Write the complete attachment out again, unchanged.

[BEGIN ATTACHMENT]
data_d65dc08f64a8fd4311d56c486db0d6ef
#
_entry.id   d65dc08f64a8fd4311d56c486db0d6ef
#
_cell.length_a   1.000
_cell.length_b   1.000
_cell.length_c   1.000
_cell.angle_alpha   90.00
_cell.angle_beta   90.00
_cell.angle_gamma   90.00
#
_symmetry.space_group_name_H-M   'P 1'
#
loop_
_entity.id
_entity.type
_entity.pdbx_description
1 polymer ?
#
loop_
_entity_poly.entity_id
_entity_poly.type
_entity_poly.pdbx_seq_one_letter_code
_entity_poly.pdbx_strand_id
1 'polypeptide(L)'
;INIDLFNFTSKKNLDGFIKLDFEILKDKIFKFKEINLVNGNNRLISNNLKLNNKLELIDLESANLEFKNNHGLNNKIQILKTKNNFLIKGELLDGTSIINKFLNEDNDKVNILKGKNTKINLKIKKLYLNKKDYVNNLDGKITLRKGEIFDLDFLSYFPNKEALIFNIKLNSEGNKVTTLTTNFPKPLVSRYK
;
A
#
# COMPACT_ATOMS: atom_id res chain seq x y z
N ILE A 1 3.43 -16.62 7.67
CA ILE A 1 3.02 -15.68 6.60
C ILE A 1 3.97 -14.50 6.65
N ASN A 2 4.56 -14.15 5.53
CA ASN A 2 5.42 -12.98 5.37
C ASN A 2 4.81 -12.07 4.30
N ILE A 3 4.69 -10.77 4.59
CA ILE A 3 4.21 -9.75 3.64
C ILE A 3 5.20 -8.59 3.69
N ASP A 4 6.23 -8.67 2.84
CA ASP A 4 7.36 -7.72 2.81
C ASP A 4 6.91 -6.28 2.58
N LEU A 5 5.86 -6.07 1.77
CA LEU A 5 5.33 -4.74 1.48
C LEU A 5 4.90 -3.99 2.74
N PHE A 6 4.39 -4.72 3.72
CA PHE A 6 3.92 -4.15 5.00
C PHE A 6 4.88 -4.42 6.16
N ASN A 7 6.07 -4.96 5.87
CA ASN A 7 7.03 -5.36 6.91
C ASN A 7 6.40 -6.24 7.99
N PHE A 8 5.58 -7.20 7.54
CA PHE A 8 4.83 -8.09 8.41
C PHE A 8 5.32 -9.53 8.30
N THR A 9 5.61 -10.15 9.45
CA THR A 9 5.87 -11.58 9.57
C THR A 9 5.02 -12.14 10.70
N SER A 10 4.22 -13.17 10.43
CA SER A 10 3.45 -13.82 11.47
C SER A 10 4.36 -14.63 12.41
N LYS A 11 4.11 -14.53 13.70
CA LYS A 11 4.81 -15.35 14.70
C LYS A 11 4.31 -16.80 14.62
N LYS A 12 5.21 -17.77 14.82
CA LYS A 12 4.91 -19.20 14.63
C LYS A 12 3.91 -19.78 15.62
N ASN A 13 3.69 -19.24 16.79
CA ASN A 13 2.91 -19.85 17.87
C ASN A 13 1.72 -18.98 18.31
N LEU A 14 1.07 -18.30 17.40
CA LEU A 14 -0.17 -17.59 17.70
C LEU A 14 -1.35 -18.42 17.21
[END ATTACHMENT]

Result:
data_d65dc08f64a8fd4311d56c486db0d6ef
#
_entry.id   d65dc08f64a8fd4311d56c486db0d6ef
#
_cell.length_a   1.000
_cell.length_b   1.000
_cell.length_c   1.000
_cell.angle_alpha   90.00
_cell.angle_beta   90.00
_cell.angle_gamma   90.00
#
_symmetry.space_group_name_H-M   'P 1'
#
loop_
_entity.id
_entity.type
_entity.pdbx_description
1 polymer ?
#
loop_
_entity_poly.entity_id
_entity_poly.type
_entity_poly.pdbx_seq_one_letter_code
_entity_poly.pdbx_strand_id
1 'polypeptide(L)'
;INIDLFNFTSKKNLDGFIKLDFEILKDKIFKFKEINLVNGNNRLISNNLKLNNKLELIDLESANLEFKNNHGLNNKIQILKTKNNFLIKGELLDGTSIINKFLNEDNDKVNILKGKNTKINLKIKKLYLNKKDYVNNLDGKITLRKGEIFDLDFLSYFPNKEALIFNIKLNSEGNKVTTLTTNFPKPLVSRYK
;
A
#
# COMPACT_ATOMS: atom_id res chain seq x y z
N ILE A 1 3.43 -16.62 7.67
CA ILE A 1 3.02 -15.68 6.60
C ILE A 1 3.97 -14.50 6.65
N ASN A 2 4.56 -14.15 5.53
CA ASN A 2 5.42 -12.98 5.37
C ASN A 2 4.81 -12.07 4.30
N ILE A 3 4.69 -10.77 4.59
CA ILE A 3 4.21 -9.75 3.64
C ILE A 3 5.20 -8.59 3.69
N ASP A 4 6.23 -8.67 2.84
CA ASP A 4 7.36 -7.72 2.81
C ASP A 4 6.91 -6.28 2.58
N LEU A 5 5.86 -6.07 1.77
CA LEU A 5 5.33 -4.74 1.48
C LEU A 5 4.90 -3.99 2.74
N PHE A 6 4.39 -4.72 3.72
CA PHE A 6 3.92 -4.15 5.00
C PHE A 6 4.88 -4.42 6.16
N ASN A 7 6.07 -4.96 5.87
CA ASN A 7 7.03 -5.36 6.91
C ASN A 7 6.40 -6.24 7.99
N PHE A 8 5.58 -7.20 7.54
CA PHE A 8 4.83 -8.09 8.41
C PHE A 8 5.32 -9.53 8.30
N THR A 9 5.61 -10.15 9.45
CA THR A 9 5.87 -11.58 9.57
C THR A 9 5.02 -12.14 10.70
N SER A 10 4.22 -13.17 10.43
CA SER A 10 3.45 -13.82 11.47
C SER A 10 4.36 -14.63 12.41
N LYS A 11 4.11 -14.53 13.70
CA LYS A 11 4.81 -15.35 14.70
C LYS A 11 4.31 -16.80 14.62
N LYS A 12 5.21 -17.77 14.82
CA LYS A 12 4.91 -19.20 14.63
C LYS A 12 3.91 -19.78 15.62
N ASN A 13 3.69 -19.24 16.79
CA ASN A 13 2.91 -19.85 17.87
C ASN A 13 1.72 -18.98 18.31
N LEU A 14 1.07 -18.30 17.40
CA LEU A 14 -0.17 -17.59 17.70
C LEU A 14 -1.35 -18.42 17.21